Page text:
The Highest Nine banded together once again.  They debated for days and nights and one moon grew thin and another moon grew fat as they argued over whether they should destroy all the terrible Furies and create new beings to administer justice and mete out punishment.  They wondered if they could destroy the Furies, for few of the celestial weapons remained that could harm such immortal beings as gods and Furies.  And if the Nine and the other gods attacked, they in turn would be attacked, and they were far outnumbered.  The Nine realized that the Furies, if they could be restrained and guided by the gods, were the best means to administer justice and dispense punishment.  So they planned to create a leader for the Furies, one whom they would follow, a Fury, like them, yet one who would heed the orders of the gods.

And not by curses was she made, but careful thought and mindful choice.  The gods found a young woman both fierce and gentle.  A leader and a teacher.  She loved her fellow humanity, but despised the gods.  Nevertheless, the Nine appeared to her.  She was only a mortal, only flesh and blood.  They could have taken her and used her against their enemies.  Instead they appealed to her, even begged her to help.  And she agreed.  The Surgeon reached into her chest and pulled out her heart and with it all emotion.  She could neither love nor hate.  She felt neither greed nor generosity.  She cared only for justice and she grew a thirst for the blood of the wicked.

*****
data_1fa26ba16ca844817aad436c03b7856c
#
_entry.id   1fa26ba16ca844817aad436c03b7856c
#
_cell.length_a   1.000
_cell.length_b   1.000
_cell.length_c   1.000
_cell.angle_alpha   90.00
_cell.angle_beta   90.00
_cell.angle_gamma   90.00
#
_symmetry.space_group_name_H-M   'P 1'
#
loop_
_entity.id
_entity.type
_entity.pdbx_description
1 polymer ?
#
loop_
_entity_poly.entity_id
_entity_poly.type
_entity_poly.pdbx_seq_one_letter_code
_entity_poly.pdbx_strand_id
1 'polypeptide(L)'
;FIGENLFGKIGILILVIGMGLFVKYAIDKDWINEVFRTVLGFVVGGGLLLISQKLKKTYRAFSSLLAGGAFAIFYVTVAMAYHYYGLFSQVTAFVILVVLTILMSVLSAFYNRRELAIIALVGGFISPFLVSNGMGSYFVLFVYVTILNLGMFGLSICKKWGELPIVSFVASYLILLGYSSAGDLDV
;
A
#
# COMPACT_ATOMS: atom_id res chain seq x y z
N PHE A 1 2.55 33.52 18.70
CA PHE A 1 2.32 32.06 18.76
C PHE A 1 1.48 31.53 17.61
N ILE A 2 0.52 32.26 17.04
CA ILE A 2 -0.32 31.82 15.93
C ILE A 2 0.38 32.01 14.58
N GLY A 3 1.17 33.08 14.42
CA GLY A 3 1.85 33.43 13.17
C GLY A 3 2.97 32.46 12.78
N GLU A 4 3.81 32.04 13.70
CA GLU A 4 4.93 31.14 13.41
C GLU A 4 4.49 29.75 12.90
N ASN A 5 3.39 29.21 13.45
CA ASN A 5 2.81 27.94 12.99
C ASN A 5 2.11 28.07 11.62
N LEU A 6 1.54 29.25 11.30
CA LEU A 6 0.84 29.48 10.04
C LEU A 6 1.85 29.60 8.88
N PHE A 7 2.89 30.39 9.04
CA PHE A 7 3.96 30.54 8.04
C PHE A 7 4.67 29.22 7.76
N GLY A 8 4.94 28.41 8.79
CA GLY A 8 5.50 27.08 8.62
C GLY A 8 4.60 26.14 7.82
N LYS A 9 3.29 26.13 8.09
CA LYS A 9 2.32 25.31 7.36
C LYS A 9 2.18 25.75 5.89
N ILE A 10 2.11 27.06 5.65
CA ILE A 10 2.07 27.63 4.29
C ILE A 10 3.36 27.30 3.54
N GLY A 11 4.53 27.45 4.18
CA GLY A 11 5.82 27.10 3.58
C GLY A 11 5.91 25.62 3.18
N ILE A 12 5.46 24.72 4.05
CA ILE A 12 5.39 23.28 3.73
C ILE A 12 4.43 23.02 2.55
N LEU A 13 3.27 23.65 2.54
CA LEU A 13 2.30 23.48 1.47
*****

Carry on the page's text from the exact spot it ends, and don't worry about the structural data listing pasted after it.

And so was born the last Fury.  And the first to be named.

She was called Balatekarde, the Heartless One.

She carried sword and shield and dagger and mace.  And the gods placed her heart in an enchanted black box and hid it.  A living heart could not be destroyed, even by a god, but that was not why they kept it.  They meant to reward the hero they had made once she had done the task they set for her, once she had subdued her nine hundred nine sisters.